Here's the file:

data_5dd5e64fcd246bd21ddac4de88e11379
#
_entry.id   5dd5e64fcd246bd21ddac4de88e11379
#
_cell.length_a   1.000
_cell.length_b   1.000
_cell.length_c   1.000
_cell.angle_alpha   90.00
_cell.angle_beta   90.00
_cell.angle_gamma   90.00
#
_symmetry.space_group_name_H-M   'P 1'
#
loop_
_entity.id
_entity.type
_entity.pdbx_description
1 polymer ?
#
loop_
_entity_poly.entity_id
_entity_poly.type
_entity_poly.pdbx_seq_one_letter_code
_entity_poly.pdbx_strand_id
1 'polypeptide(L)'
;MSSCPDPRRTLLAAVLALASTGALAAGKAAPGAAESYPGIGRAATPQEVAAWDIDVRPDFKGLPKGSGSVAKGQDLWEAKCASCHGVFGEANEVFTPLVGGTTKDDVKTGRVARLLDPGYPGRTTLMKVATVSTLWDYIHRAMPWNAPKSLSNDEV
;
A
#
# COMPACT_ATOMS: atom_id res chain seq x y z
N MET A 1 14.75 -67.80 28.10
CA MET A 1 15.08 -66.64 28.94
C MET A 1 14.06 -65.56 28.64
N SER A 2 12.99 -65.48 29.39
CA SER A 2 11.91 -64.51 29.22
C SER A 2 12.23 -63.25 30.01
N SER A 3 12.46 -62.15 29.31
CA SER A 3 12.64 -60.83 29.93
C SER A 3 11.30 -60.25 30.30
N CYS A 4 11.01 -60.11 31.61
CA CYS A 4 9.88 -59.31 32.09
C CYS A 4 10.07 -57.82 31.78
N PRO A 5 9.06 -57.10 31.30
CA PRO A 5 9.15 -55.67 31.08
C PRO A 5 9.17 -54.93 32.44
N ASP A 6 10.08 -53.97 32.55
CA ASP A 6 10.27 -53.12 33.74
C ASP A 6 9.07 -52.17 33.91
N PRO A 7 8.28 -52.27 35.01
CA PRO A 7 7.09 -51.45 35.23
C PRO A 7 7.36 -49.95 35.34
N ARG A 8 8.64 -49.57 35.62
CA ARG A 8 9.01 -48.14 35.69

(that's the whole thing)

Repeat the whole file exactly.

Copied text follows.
data_5dd5e64fcd246bd21ddac4de88e11379
#
_entry.id   5dd5e64fcd246bd21ddac4de88e11379
#
_cell.length_a   1.000
_cell.length_b   1.000
_cell.length_c   1.000
_cell.angle_alpha   90.00
_cell.angle_beta   90.00
_cell.angle_gamma   90.00
#
_symmetry.space_group_name_H-M   'P 1'
#
loop_
_entity.id
_entity.type
_entity.pdbx_description
1 polymer ?
#
loop_
_entity_poly.entity_id
_entity_poly.type
_entity_poly.pdbx_seq_one_letter_code
_entity_poly.pdbx_strand_id
1 'polypeptide(L)'
;MSSCPDPRRTLLAAVLALASTGALAAGKAAPGAAESYPGIGRAATPQEVAAWDIDVRPDFKGLPKGSGSVAKGQDLWEAKCASCHGVFGEANEVFTPLVGGTTKDDVKTGRVARLLDPGYPGRTTLMKVATVSTLWDYIHRAMPWNAPKSLSNDEV
;
A
#
# COMPACT_ATOMS: atom_id res chain seq x y z
N MET A 1 14.75 -67.80 28.10
CA MET A 1 15.08 -66.64 28.94
C MET A 1 14.06 -65.56 28.64
N SER A 2 12.99 -65.48 29.39
CA SER A 2 11.91 -64.51 29.22
C SER A 2 12.23 -63.25 30.01
N SER A 3 12.46 -62.15 29.31
CA SER A 3 12.64 -60.83 29.93
C SER A 3 11.30 -60.25 30.30
N CYS A 4 11.01 -60.11 31.61
CA CYS A 4 9.88 -59.31 32.09
C CYS A 4 10.07 -57.82 31.78
N PRO A 5 9.06 -57.10 31.30
CA PRO A 5 9.15 -55.67 31.08
C PRO A 5 9.17 -54.93 32.44
N ASP A 6 10.08 -53.97 32.55
CA ASP A 6 10.27 -53.12 33.74
C ASP A 6 9.07 -52.17 33.91
N PRO A 7 8.28 -52.27 35.01
CA PRO A 7 7.09 -51.45 35.23
C PRO A 7 7.36 -49.95 35.34
N ARG A 8 8.64 -49.57 35.62
CA ARG A 8 9.01 -48.14 35.69